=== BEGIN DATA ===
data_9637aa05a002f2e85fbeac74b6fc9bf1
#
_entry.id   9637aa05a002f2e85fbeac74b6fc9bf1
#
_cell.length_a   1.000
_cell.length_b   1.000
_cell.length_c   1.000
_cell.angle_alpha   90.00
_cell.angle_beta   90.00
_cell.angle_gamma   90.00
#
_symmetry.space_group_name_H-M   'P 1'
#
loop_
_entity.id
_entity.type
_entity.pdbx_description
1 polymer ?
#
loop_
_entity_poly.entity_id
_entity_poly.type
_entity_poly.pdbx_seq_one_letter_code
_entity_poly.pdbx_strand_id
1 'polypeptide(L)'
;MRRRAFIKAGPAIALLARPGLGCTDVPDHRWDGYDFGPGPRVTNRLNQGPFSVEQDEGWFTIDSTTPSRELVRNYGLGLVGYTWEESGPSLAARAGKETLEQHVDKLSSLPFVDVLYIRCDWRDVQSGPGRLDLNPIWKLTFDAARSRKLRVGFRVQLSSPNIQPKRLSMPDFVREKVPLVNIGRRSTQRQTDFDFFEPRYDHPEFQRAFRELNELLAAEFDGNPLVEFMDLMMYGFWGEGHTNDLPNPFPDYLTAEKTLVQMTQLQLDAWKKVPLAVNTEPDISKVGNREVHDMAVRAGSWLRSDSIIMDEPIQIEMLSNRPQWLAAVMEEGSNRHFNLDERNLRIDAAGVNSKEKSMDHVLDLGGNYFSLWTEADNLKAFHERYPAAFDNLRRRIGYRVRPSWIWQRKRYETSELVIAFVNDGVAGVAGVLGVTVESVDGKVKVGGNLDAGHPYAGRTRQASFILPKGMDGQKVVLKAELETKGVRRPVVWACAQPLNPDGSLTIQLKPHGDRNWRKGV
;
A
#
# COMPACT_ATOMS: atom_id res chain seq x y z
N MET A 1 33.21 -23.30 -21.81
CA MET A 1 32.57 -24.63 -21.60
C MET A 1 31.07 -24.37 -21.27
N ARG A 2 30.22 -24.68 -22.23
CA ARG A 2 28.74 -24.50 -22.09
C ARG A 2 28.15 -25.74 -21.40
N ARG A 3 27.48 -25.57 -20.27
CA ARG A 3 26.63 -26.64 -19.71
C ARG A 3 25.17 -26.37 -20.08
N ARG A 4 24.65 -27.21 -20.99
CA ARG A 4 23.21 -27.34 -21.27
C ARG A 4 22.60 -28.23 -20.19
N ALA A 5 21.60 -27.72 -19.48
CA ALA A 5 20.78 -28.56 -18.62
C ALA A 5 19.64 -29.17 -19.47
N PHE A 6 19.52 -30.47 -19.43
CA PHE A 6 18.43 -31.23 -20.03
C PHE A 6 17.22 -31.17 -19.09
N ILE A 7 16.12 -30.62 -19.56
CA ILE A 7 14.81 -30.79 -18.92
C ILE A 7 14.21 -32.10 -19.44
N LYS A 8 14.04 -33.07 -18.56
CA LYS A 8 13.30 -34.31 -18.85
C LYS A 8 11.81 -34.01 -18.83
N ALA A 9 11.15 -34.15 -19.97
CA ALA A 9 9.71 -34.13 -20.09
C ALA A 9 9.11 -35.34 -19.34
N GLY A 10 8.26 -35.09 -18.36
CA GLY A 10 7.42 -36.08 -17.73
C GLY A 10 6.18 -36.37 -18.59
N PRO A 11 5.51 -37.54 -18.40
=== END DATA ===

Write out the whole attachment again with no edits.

data_9637aa05a002f2e85fbeac74b6fc9bf1
#
_entry.id   9637aa05a002f2e85fbeac74b6fc9bf1
#
_cell.length_a   1.000
_cell.length_b   1.000
_cell.length_c   1.000
_cell.angle_alpha   90.00
_cell.angle_beta   90.00
_cell.angle_gamma   90.00
#
_symmetry.space_group_name_H-M   'P 1'
#
loop_
_entity.id
_entity.type
_entity.pdbx_description
1 polymer ?
#
loop_
_entity_poly.entity_id
_entity_poly.type
_entity_poly.pdbx_seq_one_letter_code
_entity_poly.pdbx_strand_id
1 'polypeptide(L)'
;MRRRAFIKAGPAIALLARPGLGCTDVPDHRWDGYDFGPGPRVTNRLNQGPFSVEQDEGWFTIDSTTPSRELVRNYGLGLVGYTWEESGPSLAARAGKETLEQHVDKLSSLPFVDVLYIRCDWRDVQSGPGRLDLNPIWKLTFDAARSRKLRVGFRVQLSSPNIQPKRLSMPDFVREKVPLVNIGRRSTQRQTDFDFFEPRYDHPEFQRAFRELNELLAAEFDGNPLVEFMDLMMYGFWGEGHTNDLPNPFPDYLTAEKTLVQMTQLQLDAWKKVPLAVNTEPDISKVGNREVHDMAVRAGSWLRSDSIIMDEPIQIEMLSNRPQWLAAVMEEGSNRHFNLDERNLRIDAAGVNSKEKSMDHVLDLGGNYFSLWTEADNLKAFHERYPAAFDNLRRRIGYRVRPSWIWQRKRYETSELVIAFVNDGVAGVAGVLGVTVESVDGKVKVGGNLDAGHPYAGRTRQASFILPKGMDGQKVVLKAELETKGVRRPVVWACAQPLNPDGSLTIQLKPHGDRNWRKGV
;
A
#
# COMPACT_ATOMS: atom_id res chain seq x y z
N MET A 1 33.21 -23.30 -21.81
CA MET A 1 32.57 -24.63 -21.60
C MET A 1 31.07 -24.37 -21.27
N ARG A 2 30.22 -24.68 -22.23
CA ARG A 2 28.74 -24.50 -22.09
C ARG A 2 28.15 -25.74 -21.40
N ARG A 3 27.48 -25.57 -20.27
CA ARG A 3 26.63 -26.64 -19.71
C ARG A 3 25.17 -26.37 -20.08
N ARG A 4 24.65 -27.21 -20.99
CA ARG A 4 23.21 -27.34 -21.27
C ARG A 4 22.60 -28.23 -20.19
N ALA A 5 21.60 -27.72 -19.48
CA ALA A 5 20.78 -28.56 -18.62
C ALA A 5 19.64 -29.17 -19.47
N PHE A 6 19.52 -30.47 -19.43
CA PHE A 6 18.43 -31.23 -20.03
C PHE A 6 17.22 -31.17 -19.09
N ILE A 7 16.12 -30.62 -19.56
CA ILE A 7 14.81 -30.79 -18.92
C ILE A 7 14.21 -32.10 -19.44
N LYS A 8 14.04 -33.07 -18.56
CA LYS A 8 13.30 -34.31 -18.85
C LYS A 8 11.81 -34.01 -18.83
N ALA A 9 11.15 -34.15 -19.97
CA ALA A 9 9.71 -34.13 -20.09
C ALA A 9 9.11 -35.34 -19.34
N GLY A 10 8.26 -35.09 -18.36
CA GLY A 10 7.42 -36.08 -17.73
C GLY A 10 6.18 -36.37 -18.59
N PRO A 11 5.51 -37.54 -18.40